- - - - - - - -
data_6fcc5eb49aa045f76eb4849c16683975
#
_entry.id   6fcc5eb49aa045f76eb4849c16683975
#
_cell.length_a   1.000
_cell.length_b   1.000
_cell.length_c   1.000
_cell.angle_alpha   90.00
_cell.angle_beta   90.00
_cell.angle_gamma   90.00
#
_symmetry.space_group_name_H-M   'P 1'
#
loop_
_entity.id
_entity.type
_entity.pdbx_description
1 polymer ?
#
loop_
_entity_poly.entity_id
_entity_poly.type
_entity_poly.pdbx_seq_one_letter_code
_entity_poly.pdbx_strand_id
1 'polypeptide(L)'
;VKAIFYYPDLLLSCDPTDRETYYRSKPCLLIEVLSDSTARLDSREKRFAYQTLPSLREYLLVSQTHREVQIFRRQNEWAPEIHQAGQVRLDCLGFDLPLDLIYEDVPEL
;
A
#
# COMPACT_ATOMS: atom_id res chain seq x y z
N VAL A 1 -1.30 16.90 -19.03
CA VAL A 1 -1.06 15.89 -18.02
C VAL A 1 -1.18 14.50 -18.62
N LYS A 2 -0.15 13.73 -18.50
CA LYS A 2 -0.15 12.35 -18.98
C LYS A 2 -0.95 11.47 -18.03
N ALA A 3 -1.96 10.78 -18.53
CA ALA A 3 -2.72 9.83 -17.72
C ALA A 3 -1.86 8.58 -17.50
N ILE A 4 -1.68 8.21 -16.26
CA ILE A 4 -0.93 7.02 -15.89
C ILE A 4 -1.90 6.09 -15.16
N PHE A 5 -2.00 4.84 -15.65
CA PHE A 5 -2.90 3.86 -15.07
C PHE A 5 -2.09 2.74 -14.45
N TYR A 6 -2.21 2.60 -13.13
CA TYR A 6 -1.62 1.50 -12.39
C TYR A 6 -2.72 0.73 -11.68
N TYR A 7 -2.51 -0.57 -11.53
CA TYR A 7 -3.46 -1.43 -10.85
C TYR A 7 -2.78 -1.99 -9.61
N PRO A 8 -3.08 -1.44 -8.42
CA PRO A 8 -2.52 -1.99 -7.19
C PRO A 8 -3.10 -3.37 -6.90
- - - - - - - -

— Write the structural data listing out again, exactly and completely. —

data_6fcc5eb49aa045f76eb4849c16683975
#
_entry.id   6fcc5eb49aa045f76eb4849c16683975
#
_cell.length_a   1.000
_cell.length_b   1.000
_cell.length_c   1.000
_cell.angle_alpha   90.00
_cell.angle_beta   90.00
_cell.angle_gamma   90.00
#
_symmetry.space_group_name_H-M   'P 1'
#
loop_
_entity.id
_entity.type
_entity.pdbx_description
1 polymer ?
#
loop_
_entity_poly.entity_id
_entity_poly.type
_entity_poly.pdbx_seq_one_letter_code
_entity_poly.pdbx_strand_id
1 'polypeptide(L)'
;VKAIFYYPDLLLSCDPTDRETYYRSKPCLLIEVLSDSTARLDSREKRFAYQTLPSLREYLLVSQTHREVQIFRRQNEWAPEIHQAGQVRLDCLGFDLPLDLIYEDVPEL
;
A
#
# COMPACT_ATOMS: atom_id res chain seq x y z
N VAL A 1 -1.30 16.90 -19.03
CA VAL A 1 -1.06 15.89 -18.02
C VAL A 1 -1.18 14.50 -18.62
N LYS A 2 -0.15 13.73 -18.50
CA LYS A 2 -0.15 12.35 -18.98
C LYS A 2 -0.95 11.47 -18.03
N ALA A 3 -1.96 10.78 -18.53
CA ALA A 3 -2.72 9.83 -17.72
C ALA A 3 -1.86 8.58 -17.50
N ILE A 4 -1.68 8.21 -16.26
CA ILE A 4 -0.93 7.02 -15.89
C ILE A 4 -1.90 6.09 -15.16
N PHE A 5 -2.00 4.84 -15.65
CA PHE A 5 -2.90 3.86 -15.07
C PHE A 5 -2.09 2.74 -14.45
N TYR A 6 -2.21 2.60 -13.13
CA TYR A 6 -1.62 1.50 -12.39
C TYR A 6 -2.72 0.73 -11.68
N TYR A 7 -2.51 -0.57 -11.53
CA TYR A 7 -3.46 -1.43 -10.85
C TYR A 7 -2.78 -1.99 -9.61
N PRO A 8 -3.08 -1.44 -8.42
CA PRO A 8 -2.52 -1.99 -7.19
C PRO A 8 -3.10 -3.37 -6.90